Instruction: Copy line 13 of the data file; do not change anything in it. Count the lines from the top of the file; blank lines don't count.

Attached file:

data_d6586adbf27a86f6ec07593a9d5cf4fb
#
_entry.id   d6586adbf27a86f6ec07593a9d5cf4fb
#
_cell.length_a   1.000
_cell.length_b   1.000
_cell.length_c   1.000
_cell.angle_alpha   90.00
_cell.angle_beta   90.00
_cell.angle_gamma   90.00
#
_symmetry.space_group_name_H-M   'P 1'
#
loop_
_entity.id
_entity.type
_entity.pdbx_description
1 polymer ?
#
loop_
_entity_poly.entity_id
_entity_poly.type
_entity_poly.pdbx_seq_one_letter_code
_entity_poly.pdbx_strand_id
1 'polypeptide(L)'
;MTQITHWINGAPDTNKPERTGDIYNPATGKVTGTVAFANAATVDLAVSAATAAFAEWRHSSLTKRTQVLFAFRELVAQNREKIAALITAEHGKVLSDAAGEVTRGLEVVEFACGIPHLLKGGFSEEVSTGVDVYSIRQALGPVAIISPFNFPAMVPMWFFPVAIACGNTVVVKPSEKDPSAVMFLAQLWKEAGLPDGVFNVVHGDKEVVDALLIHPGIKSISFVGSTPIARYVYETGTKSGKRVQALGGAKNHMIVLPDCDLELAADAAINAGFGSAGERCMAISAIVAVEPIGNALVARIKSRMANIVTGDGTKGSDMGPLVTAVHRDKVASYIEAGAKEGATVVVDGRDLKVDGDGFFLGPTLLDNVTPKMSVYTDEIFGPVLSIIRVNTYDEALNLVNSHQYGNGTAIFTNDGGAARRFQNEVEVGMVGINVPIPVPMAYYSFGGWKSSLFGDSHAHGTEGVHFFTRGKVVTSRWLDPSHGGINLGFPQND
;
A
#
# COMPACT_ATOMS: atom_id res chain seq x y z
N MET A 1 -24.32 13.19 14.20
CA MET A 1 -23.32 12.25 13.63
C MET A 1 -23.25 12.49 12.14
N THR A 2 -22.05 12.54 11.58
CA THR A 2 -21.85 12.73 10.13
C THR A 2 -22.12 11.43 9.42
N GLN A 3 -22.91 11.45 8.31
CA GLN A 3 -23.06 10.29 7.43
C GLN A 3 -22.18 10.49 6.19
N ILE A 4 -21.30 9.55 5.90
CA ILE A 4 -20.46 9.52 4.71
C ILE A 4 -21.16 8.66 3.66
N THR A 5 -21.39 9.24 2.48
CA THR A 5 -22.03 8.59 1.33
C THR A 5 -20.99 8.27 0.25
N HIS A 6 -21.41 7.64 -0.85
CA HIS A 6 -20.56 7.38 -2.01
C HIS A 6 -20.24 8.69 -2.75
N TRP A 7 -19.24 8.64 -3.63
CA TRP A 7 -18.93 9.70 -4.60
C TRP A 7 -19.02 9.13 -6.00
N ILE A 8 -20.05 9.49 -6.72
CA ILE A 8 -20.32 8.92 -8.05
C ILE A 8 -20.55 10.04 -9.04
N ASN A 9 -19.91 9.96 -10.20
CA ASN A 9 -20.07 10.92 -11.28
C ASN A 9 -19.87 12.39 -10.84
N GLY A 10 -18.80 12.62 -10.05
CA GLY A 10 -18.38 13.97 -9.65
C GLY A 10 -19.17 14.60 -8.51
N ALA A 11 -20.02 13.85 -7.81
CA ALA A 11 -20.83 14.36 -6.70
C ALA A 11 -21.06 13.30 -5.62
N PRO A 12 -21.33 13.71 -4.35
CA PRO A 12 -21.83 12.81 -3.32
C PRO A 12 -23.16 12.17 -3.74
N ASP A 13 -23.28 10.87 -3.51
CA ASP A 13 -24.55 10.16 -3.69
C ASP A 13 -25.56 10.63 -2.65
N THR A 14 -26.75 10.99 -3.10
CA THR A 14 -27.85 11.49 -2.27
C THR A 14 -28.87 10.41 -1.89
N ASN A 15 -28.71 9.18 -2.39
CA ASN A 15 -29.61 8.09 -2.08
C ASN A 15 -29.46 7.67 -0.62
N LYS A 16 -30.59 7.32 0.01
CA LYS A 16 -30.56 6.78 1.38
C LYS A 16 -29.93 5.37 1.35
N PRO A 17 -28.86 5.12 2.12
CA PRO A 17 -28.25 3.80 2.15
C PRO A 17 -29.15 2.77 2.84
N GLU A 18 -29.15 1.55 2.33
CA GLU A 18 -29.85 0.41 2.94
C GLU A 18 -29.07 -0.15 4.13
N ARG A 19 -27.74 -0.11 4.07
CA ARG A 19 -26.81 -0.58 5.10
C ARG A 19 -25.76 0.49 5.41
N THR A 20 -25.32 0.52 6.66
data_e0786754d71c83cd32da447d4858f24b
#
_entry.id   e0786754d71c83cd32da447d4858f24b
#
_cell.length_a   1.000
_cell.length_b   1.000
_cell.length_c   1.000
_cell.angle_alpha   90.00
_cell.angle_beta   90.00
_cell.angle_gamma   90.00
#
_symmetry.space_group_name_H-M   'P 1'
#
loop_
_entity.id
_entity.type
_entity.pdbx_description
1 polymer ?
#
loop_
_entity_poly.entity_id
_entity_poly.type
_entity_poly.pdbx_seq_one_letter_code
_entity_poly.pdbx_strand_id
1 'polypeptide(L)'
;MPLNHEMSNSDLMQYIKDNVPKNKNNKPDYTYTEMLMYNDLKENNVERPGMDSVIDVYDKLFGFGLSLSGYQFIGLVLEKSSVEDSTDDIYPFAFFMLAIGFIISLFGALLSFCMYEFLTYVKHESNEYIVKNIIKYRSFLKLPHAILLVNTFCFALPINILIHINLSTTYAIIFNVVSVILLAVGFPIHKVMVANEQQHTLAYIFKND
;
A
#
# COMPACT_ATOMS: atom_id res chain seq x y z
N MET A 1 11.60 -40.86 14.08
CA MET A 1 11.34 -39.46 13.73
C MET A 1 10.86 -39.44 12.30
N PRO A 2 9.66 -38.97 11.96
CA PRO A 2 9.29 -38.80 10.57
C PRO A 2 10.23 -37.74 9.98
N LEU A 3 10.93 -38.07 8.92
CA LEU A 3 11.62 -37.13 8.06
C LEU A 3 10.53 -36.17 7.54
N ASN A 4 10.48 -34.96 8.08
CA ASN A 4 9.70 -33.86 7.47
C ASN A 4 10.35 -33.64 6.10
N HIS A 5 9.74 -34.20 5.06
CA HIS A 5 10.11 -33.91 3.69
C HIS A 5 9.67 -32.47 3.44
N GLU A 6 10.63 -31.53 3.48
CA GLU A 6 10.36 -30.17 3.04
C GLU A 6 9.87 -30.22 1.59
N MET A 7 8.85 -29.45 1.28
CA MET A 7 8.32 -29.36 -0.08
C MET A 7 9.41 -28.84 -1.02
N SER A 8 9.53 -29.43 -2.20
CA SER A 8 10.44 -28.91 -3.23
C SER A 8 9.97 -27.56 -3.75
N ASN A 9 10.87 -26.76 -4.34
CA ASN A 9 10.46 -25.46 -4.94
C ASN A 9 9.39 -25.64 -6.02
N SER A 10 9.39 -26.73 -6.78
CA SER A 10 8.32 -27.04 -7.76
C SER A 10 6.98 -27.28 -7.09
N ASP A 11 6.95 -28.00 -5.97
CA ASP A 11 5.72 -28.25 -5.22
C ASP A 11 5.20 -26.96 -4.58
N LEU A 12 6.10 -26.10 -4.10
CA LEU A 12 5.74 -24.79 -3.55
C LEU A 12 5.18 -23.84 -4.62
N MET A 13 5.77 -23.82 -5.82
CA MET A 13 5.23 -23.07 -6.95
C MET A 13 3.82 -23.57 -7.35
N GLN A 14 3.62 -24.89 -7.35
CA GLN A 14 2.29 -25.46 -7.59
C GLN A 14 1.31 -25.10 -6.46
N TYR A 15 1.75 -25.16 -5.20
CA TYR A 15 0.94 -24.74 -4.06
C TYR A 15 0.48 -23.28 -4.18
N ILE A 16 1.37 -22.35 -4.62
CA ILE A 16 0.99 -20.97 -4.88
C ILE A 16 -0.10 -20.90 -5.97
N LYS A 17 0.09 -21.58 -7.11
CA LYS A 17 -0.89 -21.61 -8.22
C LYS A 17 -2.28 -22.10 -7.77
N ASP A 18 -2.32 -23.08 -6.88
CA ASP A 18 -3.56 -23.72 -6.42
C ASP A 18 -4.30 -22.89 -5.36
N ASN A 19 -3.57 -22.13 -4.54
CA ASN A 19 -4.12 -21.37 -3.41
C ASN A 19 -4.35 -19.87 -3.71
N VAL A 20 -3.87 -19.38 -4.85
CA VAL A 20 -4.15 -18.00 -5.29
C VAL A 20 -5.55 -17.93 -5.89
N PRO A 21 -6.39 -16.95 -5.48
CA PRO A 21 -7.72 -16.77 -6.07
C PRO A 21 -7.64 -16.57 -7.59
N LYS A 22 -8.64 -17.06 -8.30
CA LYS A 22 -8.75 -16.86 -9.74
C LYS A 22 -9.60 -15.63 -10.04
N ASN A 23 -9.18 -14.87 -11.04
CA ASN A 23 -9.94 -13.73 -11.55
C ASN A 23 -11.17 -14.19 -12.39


#